Who Owns words once they are spoken

Last night was the closing party to Celebrate ‘Making Ways’. I came back from London especially for it. ‘Making Ways’ was an ambitious 3 year programme to support artists in Sheffield.

I stood in a group of people at Sidney and Mathilda last night and felt a deep sense of pride to have been a small part of what has happened here in Sheffield over the last three years, with funding for the arts and Artists developing from it, me included.  Most of all, I was proud of Janet Jennings who has tirelessly co-ordinated the project of over hundreds of artist applications, events, workshops, gallery programmes, supporting new staff and studio workspace development.   The Cultural Consortium of Sheffield bid for the money and won it, but it was / is Janet who has held it together.

In January 2018, during my MA in Knitting at NTU, I applied for an R&D grant in the 2nd round of Open Calls.  It was my first ever application – ever, ever. It was a pure application, heartfelt, possibly a little naïve, but for me –  very focused.  Out of 98 applications in that Open Call round, I was firstly shortlisted then, one of 7 who were successfully awarded the money for either their project or R&D. I was grateful and earnest but didn’t fully understand what the impact of that grant would mean to me.  I met with Janet to talk it over and planned then went to the furthest inhabited island in the UK – Unst – the home of Shetland lace knitting.

My application was called ‘Vod’ – and empty place.   Vod is a Shetland word for an abandoned or empty place.  I had fallen in love with the many abandoned croft houses that lie across the whole of Shetland.

I aimed to use a concentrated period of 10 days in May 2018 to:

  • Travel to and work in Unst Heritage Centre to research primary lace knitting and to record stories from the women who still create fine lace and of their ancestors. 
  • Find derelict crofts on the island of Unst, research and record the oral histories of these abandoned homes. (which I have started to do)
  • Make site specific work using photography as a platform develop a relationship between Contemporary Art, the stories of women knitters in Unst, the crofts, dialect and the elemental landscape.
  • to experiment with a one-off pop-up summer installation in a found derelict place on Shetland (agreed by the land owner) to develop audiences for photographic contemporary art which tells a story.

I already had one amazing contact on the small island of Unst (Rhoda) and over the previous two years had built up relationships with many knitters on mainland Shetland.

This was an ambitious aim in 10 days.  I embarked on the 9 hour train journey to Aberdeen from Sheffield, the 12 hour overnight ferry to Lerwick, the 2 local buses and 2 interconnecting island ferries to get me to the northern tip of Unst.  36 hours after setting off, I arrived. I’d done my ‘ethics’ training at NTU, I’d brought my books and recording equipment, cameras, laser cuts and power shima knitted lace entirely inspired by Shetland, its heritage and culture- I was ready.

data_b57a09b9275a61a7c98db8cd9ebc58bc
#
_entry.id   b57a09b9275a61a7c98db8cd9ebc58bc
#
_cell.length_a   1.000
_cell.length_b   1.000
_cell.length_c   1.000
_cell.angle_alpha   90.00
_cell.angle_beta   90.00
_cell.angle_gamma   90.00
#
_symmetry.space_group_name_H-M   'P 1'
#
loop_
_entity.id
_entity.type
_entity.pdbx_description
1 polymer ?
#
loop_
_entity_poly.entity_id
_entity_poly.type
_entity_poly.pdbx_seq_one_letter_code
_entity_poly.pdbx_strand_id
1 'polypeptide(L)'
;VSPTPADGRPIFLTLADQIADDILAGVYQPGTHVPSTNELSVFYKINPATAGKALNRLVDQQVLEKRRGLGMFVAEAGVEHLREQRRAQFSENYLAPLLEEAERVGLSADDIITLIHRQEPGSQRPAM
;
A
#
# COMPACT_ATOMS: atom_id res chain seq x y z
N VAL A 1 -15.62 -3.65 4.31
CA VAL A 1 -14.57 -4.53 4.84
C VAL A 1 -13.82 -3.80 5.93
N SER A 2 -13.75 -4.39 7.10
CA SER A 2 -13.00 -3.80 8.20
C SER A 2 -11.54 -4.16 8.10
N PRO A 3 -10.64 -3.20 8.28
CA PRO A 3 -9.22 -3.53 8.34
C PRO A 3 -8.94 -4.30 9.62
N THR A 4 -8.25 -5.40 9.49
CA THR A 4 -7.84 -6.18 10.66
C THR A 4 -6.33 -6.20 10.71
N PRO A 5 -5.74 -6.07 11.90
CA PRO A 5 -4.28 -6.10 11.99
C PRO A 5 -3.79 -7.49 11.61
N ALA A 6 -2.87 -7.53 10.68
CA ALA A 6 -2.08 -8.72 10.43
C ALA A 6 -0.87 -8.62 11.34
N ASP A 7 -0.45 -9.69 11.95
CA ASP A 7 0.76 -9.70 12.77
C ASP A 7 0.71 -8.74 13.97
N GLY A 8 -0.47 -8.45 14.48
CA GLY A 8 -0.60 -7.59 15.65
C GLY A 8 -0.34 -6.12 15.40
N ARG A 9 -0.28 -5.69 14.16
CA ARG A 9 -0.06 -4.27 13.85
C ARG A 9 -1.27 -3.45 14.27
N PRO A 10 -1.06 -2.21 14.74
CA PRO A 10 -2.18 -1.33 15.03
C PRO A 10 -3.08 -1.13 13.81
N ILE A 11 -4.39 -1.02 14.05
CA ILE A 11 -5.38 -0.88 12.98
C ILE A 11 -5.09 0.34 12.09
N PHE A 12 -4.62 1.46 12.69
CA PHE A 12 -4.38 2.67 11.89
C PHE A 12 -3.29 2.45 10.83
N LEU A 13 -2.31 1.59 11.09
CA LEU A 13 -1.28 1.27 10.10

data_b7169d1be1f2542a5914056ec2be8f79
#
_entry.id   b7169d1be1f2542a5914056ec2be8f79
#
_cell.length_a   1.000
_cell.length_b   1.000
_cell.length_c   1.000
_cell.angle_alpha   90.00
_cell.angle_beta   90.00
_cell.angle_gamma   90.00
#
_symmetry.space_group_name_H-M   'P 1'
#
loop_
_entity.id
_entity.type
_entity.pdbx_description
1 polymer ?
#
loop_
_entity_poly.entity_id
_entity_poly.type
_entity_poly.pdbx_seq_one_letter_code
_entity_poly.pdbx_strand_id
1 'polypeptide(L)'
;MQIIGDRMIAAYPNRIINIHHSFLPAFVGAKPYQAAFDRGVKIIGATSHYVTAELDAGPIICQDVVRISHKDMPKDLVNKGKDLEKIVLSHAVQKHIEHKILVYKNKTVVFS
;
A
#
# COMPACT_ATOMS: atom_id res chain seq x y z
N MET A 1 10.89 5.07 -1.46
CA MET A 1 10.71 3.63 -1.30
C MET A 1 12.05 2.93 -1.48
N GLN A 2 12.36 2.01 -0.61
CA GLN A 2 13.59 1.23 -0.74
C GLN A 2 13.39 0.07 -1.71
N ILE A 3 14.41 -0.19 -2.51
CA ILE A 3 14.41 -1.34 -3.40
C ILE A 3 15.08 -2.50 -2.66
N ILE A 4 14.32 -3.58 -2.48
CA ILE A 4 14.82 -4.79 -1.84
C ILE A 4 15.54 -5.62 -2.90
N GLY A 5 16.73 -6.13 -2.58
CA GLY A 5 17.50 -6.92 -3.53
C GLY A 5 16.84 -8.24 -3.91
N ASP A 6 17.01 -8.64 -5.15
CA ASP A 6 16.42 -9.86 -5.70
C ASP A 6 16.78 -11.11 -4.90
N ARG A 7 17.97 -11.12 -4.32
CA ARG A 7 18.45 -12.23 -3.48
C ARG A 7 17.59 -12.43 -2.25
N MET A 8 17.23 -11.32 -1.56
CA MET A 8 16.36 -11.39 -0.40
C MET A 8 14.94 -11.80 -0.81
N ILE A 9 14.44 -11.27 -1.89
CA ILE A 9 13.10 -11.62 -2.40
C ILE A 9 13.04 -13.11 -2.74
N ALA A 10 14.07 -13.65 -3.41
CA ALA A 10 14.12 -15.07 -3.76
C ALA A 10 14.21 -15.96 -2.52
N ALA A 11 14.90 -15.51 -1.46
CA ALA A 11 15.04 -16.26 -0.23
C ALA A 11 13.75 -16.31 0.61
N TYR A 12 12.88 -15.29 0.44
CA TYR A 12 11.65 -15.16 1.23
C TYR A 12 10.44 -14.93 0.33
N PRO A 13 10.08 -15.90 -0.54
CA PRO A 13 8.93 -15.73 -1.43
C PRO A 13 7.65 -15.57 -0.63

I was a fresh, naïve 54 year old from a city who had spent many weeks on Shetland with women who enjoy talking of their knitting heritage and knew my stuff,  but Unst is a different land.

The thing I mainly learned is that even if you are trusted by one person in a small community, on a tiny island (some of whom have never left the island in their lives) it is not an instant green light access to connect with everyone.   I was taken in by a wonderful woman who was chair at Unst Heritage Site – Rhoda, who took me places and talked of her ancestors who knitted to subsidise the income of the family. I have beautiful recordings of her talking of her mother and aunt.  I spoke to other women but none wanted to share information, saw fine lace knitting,  I found abandoned croft houses that I fell in love with and recorded their soundscapes, I watched the sea, learned of the press gang stealing Shetland boys. I saw, heard and felt so many amazing things that it was the changing of me in a long chain of change.  

The main thing on the Island of Unst that I quickly learned and reflected on was that some lace knitters do not like to share what they knit or make in case you steal the pattern or idea and make it your own. This was definitely not my aim but it dawned on me after a few days and there was nothing that I could do that could change that in my 8 day stay.  Over months, I would have fully engaged, been part of the community and eventually been trusted and accepted. The major deeply moving light-bulb moment came when I understood that not many would talk to me about the past and the history of knitting because then the words would be out and I would have heard and possibly, they would no longer be theirs.  This learning was something that ‘ethics’ training cannot teach. You learn it by being in it.

In Unst, I wrote to Janet part way through the night in late May and remember writing – ‘who owns words once they are spoken’.   This is the main thing I learned at that time but since the R&D trip. But it is not the main thing that I felt and saw. I know that you earn the voices that you hear spoken and that those words are not yours. Since the R&D, I have gathered confidence, learned a new language, and found an honest understanding of my creative practice and built an aim to go further. 

After graduating, I applied for and was lucky to be accepted on the AA2A Artist In Residence scheme at Sheffield Institute of Arts.  This one year residency has built on my skills and technique and given me the absolute freedom to make work in that amazing building but I would not have applied for the AA2A had I not had the leg-up from the Making Ways  R&D grant in 2018.